Driver pleads guilty in fatal Federal Way crash: 'I understand what I did'

Several items were left at a roadside memorial for 21-year-old Emmanuel Franco of Federal Way. Franco died Dec. 29 after his vehicle was struck by a vehicle driven by Lagrant Darnell Pegram, 35, of Auburn. Alcohol was a factor in the incident. - Jacinda Howard/The Mirror
Several items were left at a roadside memorial for 21-year-old Emmanuel Franco of Federal Way. Franco died Dec. 29 after his vehicle was struck by a vehicle driven by Lagrant Darnell Pegram, 35, of Auburn. Alcohol was a factor in the incident.
— image credit: Jacinda Howard/The Mirror

Lagrant D. Pegram, 35, pleaded guilty on Wednesday to a charge of vehicular homicide originating from the Dec. 29 incident that killed Emmanuel Franco of Federal Way.

Pegram faces a standard sentence ranging from 135 to 164 months, said King County Superior Court Judge LeRoy McCullough. The maximum sentence is life in prison and a $50,000 fine, he said.

Pegram, of Auburn, originally pleaded not guilty to the charge on Jan. 3. Pegram, who was traveling northbound on Pacific Highway South around 2:20 a.m. Dec. 29, is accused of running a red light at South 320th Street and striking Franco’s vehicle, which was traveling westbound on South 320th Street. Franco, 21, died at the scene.

Pegram’s blood alcohol level registered at .242 shortly following the incident, according to court records. Upon his arrest, Pegram gave an account of the incident that did not match evidence found at the crime scene, according to court records. He told police Franco turned in front of him, causing the fatal incident. There were inaccuracies in Pegram’s account of the incident due to his intoxication, said Lee Russo, Pegram’s attorney.

Following Pegram’s Wednesday court appearance at the Maleng Regional Justice Center, Russo said that the decision to change the plea was not a difficult one.

“It was a relatively easy decision,” Russo said. “The evidence in this case was overwhelming.”

The collision was caught on camera. The Pacific Highway South/South 320th Street intersection is monitored by both red light photo enforcement devices and Safe City cameras. Video of the incident was submitted to the King County Prosecuting Attorney’s Office.

Makisha Pegram, Lagrant Pegram’s wife, said Thursday that her husband’s decision to plead guilty to the crime had nothing to do with the evidence. He entered his plea because it was the right thing to do, Makisha Pegram said.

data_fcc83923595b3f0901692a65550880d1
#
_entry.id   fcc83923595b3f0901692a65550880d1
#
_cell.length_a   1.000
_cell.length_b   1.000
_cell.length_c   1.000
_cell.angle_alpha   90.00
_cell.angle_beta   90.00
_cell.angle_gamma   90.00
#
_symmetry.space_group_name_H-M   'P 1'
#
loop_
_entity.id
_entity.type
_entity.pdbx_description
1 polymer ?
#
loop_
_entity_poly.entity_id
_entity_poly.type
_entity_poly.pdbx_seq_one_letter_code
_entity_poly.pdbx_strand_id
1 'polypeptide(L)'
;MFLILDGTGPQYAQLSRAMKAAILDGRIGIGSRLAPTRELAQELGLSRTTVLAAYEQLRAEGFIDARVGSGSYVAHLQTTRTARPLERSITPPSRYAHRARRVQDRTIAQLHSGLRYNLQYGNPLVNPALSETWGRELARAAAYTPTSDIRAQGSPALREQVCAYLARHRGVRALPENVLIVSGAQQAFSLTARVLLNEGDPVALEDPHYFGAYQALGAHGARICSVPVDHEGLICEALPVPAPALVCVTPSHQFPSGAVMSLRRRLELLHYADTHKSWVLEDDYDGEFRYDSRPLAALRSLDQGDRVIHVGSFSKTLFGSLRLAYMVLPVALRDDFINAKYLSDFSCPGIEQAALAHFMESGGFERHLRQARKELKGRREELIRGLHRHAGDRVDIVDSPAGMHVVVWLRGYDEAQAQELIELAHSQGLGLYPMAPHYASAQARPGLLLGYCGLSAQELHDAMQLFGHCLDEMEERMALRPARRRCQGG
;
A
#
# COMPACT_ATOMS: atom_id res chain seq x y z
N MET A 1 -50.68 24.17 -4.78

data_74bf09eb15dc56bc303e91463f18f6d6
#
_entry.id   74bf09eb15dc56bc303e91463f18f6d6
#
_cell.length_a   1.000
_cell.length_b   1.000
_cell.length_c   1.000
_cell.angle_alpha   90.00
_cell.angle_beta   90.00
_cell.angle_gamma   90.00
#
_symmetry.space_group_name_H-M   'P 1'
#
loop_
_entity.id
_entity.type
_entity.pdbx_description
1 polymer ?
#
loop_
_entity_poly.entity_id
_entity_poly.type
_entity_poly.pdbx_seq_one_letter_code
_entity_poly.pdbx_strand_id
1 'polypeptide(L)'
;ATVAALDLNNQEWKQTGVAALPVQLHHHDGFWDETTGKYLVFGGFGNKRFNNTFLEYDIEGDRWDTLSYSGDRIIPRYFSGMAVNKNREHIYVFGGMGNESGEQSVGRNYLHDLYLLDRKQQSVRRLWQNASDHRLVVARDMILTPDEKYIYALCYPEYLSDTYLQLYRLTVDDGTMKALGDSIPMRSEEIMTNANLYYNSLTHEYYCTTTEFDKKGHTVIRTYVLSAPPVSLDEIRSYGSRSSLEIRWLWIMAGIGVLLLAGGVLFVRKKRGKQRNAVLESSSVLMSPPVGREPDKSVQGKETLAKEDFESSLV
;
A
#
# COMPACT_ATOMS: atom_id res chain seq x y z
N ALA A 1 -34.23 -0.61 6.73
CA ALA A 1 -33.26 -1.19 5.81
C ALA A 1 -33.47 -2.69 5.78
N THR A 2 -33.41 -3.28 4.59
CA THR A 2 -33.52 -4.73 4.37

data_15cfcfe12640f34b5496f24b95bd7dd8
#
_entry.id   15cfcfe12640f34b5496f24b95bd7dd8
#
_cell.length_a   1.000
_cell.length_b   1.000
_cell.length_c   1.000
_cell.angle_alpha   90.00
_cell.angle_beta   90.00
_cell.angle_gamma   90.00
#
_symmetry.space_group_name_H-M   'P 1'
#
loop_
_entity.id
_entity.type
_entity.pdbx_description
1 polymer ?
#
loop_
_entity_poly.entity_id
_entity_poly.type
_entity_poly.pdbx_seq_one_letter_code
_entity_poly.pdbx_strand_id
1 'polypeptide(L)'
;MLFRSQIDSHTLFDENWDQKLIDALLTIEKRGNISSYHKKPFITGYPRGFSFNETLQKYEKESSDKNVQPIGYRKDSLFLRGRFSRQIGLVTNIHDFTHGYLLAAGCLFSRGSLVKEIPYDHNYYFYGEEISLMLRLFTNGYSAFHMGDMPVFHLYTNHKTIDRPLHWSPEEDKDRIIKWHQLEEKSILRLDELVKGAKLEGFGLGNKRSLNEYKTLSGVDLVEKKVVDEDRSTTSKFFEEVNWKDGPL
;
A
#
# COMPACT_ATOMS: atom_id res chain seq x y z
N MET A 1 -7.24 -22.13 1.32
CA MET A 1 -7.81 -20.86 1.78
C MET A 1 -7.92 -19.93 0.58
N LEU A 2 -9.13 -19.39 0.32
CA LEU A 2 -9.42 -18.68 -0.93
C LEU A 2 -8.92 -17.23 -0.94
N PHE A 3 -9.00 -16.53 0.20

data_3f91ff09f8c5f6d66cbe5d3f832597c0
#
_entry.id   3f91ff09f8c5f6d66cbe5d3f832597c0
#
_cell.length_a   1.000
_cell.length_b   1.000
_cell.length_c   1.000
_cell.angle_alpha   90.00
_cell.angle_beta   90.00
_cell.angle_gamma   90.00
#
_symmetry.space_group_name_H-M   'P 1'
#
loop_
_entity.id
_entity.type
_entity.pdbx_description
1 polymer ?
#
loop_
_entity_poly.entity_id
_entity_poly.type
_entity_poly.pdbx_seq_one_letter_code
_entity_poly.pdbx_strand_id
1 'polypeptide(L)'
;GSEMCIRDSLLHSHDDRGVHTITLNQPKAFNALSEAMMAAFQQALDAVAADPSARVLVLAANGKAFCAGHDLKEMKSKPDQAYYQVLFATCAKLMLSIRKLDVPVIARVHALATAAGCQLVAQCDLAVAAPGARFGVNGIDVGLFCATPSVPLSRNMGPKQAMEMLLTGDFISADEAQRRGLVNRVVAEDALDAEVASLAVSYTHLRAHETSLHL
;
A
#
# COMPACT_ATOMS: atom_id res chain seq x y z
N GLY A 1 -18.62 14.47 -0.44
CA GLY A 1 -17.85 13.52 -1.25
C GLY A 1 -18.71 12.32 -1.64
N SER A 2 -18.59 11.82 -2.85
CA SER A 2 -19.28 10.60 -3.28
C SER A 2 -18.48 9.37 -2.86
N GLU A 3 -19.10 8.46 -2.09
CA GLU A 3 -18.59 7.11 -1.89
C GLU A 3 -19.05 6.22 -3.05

“My husband did not enter into a guilty plea because the evidence was overwhelming,” she said. “My husband entered into a guilty plea because he has now devoted his life to Christ and he wants to take full responsibility for his actions.”

A representative with the prosecuting attorney’s office said the office plans to recommend a sentence of 147 months. It will also recommend Pegram be made to restrain from contact with the Franco family, pay restitution for the incident, pay emergency response fees of approximately $100,000, potentially participate in 18 months of supervision upon his release, participate in alcohol treatment counseling or courses, attend a DUI victim’s panel, have an ignition interlock device and wear a bracelet meant to monitor, for one year, alcohol intake. The judge does not have to follow the recommendation upon sentencing Pegram.

“My husband understands fully he’s not coming home,” Makisha Pegram said. “He has to pay his debt to society. That’s not something he’s forced to do; that’s something he wants to do.”

The recommended sentence is hefty, in part due to Pegram’s criminal history dating back to 1992. He has seven felony convictions and six misdemeanors, according to Federal Way police. Pegram’s convictions include DUI, possession and/or delivery of drugs, a domestic violence court order and juvenile vehicular assault, also involving alcohol. Most of the cases originated in King County.

Pegram acknowledged before Judge McCullough that he was waiving his right to a trial. He acknowledged he was pleading guilty to drinking, running a red light and causing the death of Franco.

“It’s something I did,” Pegram said when McCullough asked how Pegram came to the conclusion to plead guilty. “I understand what I did.”

Russo said Pegram feels remorse for his actions.

“He’s really distraught over this and he’s praying the family of Emmanuel Franco will forgive him,” Russo said.

Makisha Pegram also said her husband feels remorse for his actions and wishes he could change things.

“We’re not dealing with a heartless bastard,” she said. “He would never ever intentionally hurt anyone and he is really really broken up over this.”

Pegram’s sentencing is scheduled for 10:30 a.m. April 1 in front of Judge LeRoy McCullough at the Maleng Regional Justice Center in Kent. George Franco, Emmanuel Franco’s father, and family are asking the public to pen letters to the judge encouraging a heavy-handed sentence for Pegram. Letters should be addressed to Judge LeRoy McCullough and can be sent directly to the judge at, or to George Franco, at, who will pass on the letters.


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